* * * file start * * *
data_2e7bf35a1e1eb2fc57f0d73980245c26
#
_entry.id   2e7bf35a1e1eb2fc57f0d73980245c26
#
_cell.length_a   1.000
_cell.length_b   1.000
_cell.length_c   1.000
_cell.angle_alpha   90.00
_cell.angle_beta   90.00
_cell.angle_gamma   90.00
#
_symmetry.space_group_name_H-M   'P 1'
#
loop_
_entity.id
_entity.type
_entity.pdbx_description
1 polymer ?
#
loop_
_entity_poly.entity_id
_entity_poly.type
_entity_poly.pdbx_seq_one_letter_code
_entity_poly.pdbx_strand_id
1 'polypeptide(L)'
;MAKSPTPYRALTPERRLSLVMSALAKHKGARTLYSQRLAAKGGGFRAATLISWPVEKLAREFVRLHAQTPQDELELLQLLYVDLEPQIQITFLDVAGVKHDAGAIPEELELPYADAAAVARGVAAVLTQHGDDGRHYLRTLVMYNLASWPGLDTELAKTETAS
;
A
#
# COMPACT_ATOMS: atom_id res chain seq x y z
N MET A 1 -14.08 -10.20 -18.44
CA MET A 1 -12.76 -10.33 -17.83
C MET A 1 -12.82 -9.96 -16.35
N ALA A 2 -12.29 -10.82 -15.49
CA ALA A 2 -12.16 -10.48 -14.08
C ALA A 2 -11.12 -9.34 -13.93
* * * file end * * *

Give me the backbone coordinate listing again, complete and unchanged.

data_2e7bf35a1e1eb2fc57f0d73980245c26
#
_entry.id   2e7bf35a1e1eb2fc57f0d73980245c26
#
_cell.length_a   1.000
_cell.length_b   1.000
_cell.length_c   1.000
_cell.angle_alpha   90.00
_cell.angle_beta   90.00
_cell.angle_gamma   90.00
#
_symmetry.space_group_name_H-M   'P 1'
#
loop_
_entity.id
_entity.type
_entity.pdbx_description
1 polymer ?
#
loop_
_entity_poly.entity_id
_entity_poly.type
_entity_poly.pdbx_seq_one_letter_code
_entity_poly.pdbx_strand_id
1 'polypeptide(L)'
;MAKSPTPYRALTPERRLSLVMSALAKHKGARTLYSQRLAAKGGGFRAATLISWPVEKLAREFVRLHAQTPQDELELLQLLYVDLEPQIQITFLDVAGVKHDAGAIPEELELPYADAAAVARGVAAVLTQHGDDGRHYLRTLVMYNLASWPGLDTELAKTETAS
;
A
#
# COMPACT_ATOMS: atom_id res chain seq x y z
N MET A 1 -14.08 -10.20 -18.44
CA MET A 1 -12.76 -10.33 -17.83
C MET A 1 -12.82 -9.96 -16.35
N ALA A 2 -12.29 -10.82 -15.49
CA ALA A 2 -12.16 -10.48 -14.08
C ALA A 2 -11.12 -9.34 -13.93